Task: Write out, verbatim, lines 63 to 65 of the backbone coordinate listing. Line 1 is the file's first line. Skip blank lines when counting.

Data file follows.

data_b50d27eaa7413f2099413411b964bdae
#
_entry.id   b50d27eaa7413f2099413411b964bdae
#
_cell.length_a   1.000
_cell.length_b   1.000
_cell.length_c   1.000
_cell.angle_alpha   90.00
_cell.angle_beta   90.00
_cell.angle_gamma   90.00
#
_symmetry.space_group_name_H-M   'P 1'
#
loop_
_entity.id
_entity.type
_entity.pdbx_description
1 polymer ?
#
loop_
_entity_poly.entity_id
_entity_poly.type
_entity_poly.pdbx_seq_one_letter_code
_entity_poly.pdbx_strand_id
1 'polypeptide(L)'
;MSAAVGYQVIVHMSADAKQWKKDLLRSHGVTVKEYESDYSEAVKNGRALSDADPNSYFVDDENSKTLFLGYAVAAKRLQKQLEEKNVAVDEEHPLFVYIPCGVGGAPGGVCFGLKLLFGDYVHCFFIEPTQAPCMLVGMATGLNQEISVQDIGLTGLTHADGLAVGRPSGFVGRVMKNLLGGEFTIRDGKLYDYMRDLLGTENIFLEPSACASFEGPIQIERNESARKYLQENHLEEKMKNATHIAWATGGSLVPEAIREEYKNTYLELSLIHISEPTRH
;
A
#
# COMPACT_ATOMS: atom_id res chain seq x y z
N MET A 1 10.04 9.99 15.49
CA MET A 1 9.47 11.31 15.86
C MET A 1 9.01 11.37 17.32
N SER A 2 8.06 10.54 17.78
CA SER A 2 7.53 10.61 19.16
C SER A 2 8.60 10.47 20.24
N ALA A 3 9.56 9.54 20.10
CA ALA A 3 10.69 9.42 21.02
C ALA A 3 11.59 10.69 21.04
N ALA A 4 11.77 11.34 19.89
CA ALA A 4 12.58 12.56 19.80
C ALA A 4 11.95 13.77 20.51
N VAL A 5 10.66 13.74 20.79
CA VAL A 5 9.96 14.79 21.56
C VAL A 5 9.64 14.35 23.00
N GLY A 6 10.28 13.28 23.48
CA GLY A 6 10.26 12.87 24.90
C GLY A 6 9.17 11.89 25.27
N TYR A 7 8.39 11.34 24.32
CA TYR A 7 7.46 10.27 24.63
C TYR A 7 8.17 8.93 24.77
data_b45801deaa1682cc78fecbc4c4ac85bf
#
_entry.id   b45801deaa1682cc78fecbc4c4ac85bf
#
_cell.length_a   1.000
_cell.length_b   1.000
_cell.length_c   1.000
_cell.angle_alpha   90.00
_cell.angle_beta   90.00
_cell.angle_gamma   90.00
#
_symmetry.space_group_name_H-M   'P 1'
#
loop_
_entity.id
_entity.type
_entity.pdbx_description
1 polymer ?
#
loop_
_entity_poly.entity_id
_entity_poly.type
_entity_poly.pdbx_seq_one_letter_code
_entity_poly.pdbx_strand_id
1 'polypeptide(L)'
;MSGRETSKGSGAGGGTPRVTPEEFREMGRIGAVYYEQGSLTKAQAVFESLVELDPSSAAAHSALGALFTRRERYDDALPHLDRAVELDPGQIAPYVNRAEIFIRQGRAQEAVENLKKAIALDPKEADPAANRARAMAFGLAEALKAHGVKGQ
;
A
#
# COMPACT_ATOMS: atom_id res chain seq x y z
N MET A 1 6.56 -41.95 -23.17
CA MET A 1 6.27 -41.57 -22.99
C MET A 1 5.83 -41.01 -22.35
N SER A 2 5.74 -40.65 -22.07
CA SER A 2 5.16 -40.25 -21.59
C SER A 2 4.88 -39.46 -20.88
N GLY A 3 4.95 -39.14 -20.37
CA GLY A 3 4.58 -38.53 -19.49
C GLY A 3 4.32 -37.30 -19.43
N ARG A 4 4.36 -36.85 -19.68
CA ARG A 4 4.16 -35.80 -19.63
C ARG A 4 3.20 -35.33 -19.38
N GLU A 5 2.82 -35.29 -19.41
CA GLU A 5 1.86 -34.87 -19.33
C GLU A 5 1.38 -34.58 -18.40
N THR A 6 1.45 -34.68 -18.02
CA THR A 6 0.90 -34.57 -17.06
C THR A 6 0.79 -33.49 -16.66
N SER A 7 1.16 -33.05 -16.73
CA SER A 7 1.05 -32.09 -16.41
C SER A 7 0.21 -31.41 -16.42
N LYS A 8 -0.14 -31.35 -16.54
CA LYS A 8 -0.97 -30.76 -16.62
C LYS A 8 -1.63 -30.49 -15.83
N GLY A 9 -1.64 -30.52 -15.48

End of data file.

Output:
_symmetry.space_group_name_H-M   'P 1'
#
loop_